- The Washington Times - Thursday, November 11, 2004

The hearing on a request by John Hinckley Jr. to have more unsupervised leave from St. Elizabeths Hospital came to an abrupt recess yesterday when his attorney said medical professionals will testify about their conversations with Hinckley’s ex-girlfriend.

The hearing on whether Hinckley, 49, should be allowed to have extended visits to his parents’ Williamsburg home was recessed for Veterans Day and will resume tomorrow.

U.S. District Court Judge Paul L. Friedman already has allowed Hinckley eight short unsupervised visits this year in the local area with his parents. The testimony tomorrow likely will help the judge make a decision, but no deadline has been set.

U.S. attorneys say if ex-girlfriend Leslie deVeau broke off her continued friendship with Hinckley, the experience could trigger a violent episode like the one in 1981, when Hinckley tried to assassinate President Reagan. Mr. Reagan, presidential press secretary James Brady and two law-enforcement officers were injured in the shooting.

Hinckley told investigators that he shot the president to impress actress Jodie Foster, who ignored his letters, poems and attempts to meet her at Yale University.

Hinckley was acquitted by reason of insanity and sent to St. Elizabeths.

Mr. Brady was left permanently disabled by the shooting, and Mr. Reagan was seriously wounded. Mr. Reagan died in June after a long bout with Alzheimer’s disease.

Psychiatrist Raymond Patterson said yesterday he asked Hinckley about his thoughts on Mr. Reagan and Hinckley replied, “It sounds funny coming from me, an attempted assassin, but I thought he was a great man.”

U.S. attorneys say Hinckley has a “history of deception and violence.” Hinckley has praised Adolf Hitler. He also wrote to serial killer Ted Bundy before his execution and to imprisoned mass murderer Charles Manson.

Federal prosecutors and witnesses have testified that Miss deVeau had refused to be interviewed without her attorney present and that such an interview would be mostly unhelpful.

“Having a counsel in the room distorts the process,” psychiatrist Robert T.M. Phillips said.

Mental health professionals think the interview will clarify questions about Hinckley and the true nature of his relationship with Miss deVeau.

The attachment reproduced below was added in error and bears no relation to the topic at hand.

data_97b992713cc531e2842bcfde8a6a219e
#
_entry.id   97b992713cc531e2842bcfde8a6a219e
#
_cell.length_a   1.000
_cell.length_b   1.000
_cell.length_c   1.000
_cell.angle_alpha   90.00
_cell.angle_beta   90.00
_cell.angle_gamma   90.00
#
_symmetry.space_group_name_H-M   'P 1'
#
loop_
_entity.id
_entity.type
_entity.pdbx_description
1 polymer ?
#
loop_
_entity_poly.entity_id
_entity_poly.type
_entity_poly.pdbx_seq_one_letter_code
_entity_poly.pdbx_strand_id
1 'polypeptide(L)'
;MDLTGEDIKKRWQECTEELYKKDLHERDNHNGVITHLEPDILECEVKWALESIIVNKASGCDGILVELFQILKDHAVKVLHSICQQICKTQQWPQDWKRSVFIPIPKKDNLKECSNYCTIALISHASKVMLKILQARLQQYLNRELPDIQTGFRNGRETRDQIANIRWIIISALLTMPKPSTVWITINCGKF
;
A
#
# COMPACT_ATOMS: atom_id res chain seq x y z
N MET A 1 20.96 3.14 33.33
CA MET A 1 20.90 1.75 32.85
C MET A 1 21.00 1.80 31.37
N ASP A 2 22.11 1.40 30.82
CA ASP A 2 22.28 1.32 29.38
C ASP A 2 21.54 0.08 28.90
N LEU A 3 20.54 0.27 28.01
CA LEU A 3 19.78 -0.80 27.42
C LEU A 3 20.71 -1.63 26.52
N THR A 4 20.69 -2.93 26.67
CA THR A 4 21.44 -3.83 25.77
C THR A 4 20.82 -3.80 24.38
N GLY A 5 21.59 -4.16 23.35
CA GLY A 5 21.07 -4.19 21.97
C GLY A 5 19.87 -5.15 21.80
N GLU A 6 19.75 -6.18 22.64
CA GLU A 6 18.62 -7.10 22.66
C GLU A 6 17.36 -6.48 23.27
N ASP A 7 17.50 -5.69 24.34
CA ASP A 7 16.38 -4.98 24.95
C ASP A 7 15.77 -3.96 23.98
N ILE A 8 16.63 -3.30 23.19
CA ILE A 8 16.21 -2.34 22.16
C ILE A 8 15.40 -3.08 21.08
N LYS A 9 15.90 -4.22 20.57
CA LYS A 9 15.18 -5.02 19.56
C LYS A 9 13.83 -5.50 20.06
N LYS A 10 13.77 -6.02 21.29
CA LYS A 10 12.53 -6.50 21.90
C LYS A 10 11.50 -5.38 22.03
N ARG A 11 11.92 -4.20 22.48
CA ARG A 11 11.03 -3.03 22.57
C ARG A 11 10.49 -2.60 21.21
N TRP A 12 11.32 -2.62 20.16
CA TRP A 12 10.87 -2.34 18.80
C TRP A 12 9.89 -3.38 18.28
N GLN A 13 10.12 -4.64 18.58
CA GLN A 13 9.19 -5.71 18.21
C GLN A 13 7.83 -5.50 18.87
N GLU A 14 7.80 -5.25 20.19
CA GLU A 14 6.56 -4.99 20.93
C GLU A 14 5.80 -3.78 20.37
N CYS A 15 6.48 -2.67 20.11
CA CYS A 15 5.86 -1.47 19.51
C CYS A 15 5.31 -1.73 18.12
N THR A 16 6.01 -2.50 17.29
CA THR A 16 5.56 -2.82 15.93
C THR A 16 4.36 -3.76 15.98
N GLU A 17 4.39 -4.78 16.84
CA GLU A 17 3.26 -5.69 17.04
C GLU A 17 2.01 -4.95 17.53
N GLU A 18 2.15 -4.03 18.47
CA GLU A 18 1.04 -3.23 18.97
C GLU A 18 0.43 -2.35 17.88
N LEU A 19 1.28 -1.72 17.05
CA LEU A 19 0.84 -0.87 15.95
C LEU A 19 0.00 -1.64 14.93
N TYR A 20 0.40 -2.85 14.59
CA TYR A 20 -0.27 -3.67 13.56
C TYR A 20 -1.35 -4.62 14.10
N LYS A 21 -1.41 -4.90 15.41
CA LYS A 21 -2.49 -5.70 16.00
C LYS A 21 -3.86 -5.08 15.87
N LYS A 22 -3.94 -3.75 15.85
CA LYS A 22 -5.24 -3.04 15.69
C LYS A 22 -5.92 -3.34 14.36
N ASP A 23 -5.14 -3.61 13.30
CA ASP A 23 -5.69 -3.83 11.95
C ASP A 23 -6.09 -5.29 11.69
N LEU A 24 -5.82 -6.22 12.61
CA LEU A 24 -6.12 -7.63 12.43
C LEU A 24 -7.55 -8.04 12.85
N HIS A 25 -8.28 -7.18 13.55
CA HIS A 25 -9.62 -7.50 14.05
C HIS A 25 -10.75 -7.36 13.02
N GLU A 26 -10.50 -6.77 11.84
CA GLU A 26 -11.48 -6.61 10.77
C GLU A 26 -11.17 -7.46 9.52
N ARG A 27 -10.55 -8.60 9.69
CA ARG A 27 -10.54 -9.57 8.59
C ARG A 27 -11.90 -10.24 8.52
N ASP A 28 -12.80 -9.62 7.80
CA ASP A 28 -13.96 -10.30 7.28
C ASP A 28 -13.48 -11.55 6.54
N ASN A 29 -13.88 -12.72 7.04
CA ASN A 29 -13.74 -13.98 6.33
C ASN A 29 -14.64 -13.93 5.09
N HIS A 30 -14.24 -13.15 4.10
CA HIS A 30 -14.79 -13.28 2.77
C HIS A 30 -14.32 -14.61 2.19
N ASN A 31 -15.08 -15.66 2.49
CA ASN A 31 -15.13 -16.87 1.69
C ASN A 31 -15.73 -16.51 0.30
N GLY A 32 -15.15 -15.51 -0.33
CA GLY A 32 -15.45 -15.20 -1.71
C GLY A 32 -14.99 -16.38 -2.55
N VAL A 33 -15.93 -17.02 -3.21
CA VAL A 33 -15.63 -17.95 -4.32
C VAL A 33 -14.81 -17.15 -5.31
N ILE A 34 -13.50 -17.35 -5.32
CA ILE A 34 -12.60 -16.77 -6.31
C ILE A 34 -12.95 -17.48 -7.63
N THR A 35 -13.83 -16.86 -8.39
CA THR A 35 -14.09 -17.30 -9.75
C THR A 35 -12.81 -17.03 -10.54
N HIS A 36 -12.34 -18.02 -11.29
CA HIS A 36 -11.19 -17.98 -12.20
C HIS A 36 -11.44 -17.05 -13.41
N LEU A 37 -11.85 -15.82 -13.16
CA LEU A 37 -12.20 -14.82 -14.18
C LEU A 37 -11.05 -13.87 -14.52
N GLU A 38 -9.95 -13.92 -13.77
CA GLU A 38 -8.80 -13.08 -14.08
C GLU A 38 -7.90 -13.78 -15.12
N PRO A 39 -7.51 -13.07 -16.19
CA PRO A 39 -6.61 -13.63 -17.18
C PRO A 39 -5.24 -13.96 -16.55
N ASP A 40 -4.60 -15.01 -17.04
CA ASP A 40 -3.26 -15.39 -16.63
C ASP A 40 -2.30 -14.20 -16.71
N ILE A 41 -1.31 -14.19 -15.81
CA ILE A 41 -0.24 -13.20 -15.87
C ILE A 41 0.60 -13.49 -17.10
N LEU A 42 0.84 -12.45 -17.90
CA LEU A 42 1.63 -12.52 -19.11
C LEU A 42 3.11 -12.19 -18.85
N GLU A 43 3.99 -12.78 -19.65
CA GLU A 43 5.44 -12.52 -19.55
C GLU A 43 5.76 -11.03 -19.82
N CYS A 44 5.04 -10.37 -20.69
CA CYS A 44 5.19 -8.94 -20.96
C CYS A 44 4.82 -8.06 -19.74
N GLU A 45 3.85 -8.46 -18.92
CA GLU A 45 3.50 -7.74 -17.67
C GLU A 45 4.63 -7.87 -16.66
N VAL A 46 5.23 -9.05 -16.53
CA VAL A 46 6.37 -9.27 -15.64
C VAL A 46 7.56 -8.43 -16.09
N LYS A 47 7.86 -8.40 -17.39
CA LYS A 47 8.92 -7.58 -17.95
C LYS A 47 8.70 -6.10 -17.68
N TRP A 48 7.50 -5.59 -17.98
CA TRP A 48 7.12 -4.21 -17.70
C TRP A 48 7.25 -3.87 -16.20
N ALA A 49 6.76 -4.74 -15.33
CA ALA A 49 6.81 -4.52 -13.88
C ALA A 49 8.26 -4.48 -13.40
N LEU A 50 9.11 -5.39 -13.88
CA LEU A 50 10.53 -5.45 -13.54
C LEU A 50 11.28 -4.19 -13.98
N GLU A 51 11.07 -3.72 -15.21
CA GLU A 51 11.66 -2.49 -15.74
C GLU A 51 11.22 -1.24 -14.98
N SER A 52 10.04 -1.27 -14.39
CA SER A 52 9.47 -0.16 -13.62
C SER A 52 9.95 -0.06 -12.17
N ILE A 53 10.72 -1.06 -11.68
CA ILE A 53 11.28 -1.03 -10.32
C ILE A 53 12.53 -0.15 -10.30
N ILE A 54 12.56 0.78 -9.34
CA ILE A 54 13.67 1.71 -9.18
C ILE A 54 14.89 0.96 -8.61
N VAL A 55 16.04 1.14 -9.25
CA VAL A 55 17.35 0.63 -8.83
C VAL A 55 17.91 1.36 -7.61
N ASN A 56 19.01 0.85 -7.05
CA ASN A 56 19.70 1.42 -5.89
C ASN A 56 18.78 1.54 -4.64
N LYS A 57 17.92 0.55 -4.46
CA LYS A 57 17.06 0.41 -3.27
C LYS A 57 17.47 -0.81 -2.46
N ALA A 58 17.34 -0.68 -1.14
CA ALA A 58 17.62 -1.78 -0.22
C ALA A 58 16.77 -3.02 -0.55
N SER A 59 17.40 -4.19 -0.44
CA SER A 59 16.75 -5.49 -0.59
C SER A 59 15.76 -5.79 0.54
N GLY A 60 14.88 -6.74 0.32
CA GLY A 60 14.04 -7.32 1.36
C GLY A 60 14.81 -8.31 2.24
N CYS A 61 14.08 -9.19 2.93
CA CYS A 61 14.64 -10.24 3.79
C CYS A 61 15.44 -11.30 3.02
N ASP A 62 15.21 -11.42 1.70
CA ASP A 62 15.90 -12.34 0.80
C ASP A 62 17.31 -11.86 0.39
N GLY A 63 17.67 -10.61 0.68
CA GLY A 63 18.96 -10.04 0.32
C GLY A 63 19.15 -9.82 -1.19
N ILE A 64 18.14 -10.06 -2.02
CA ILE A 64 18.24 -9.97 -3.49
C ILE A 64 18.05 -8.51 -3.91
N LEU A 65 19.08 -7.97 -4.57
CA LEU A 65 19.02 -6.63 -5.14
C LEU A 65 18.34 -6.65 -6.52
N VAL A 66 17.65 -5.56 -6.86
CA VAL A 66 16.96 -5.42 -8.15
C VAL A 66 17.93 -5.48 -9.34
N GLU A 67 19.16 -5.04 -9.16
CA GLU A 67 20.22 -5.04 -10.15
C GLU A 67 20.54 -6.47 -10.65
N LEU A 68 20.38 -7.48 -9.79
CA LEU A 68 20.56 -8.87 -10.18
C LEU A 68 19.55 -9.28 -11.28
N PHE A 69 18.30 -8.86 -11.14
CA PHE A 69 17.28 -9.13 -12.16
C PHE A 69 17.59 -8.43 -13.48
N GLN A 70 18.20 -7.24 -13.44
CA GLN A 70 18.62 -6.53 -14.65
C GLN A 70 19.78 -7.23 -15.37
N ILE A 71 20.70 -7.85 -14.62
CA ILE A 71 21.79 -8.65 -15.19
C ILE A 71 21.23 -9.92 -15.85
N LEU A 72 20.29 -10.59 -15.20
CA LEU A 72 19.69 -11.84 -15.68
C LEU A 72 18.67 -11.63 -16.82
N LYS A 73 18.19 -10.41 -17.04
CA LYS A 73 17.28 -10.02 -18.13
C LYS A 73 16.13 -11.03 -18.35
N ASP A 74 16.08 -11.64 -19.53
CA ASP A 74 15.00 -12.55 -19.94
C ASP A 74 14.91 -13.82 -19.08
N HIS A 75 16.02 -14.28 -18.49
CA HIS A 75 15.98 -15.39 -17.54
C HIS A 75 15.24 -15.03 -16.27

“There is a substantial risk factor because the evaluation of the relationship with Miss deVeau is incomplete,” Dr. Patterson said.

Medical specialists have testified that Hinckley has behaved as if he has recovered from the narcissistic personality and depression that largely caused him to attempt the assassination. But Dr. Patterson and Dr. Phillips said the specialists have not decided whether Hinckley would be dangerous when away from the hospital.

“The relationship with a significant other is important,” Dr. Patterson said. “Miss deVeau is the most significant relationship in [Hinckley’s] life.”

Hinckley still wears a wedding-type ring from Miss deVeau, although she has said the romance cooled to a friendship about three years ago.

They talk frequently on the phone, and Miss deVeau visits the hospital on weekends to give Hinckley food to feed his cats. She was released from the hospital in 1985 and has said she ended the romantic relationship because she no longer could endure federal investigators and reporters invading her privacy.

Other medical professionals testified that Hinckley has accepted the friendship relationship, but Dr. Patterson expressed doubts.

“I asked him if he still loves her [and] he said he still loves her,” Dr. Patterson said.

Concerns also have been raised that Miss deVeau will rebuff Hinckley’s invitation to visit him in Williamsburg, which could send him into another violent depression.

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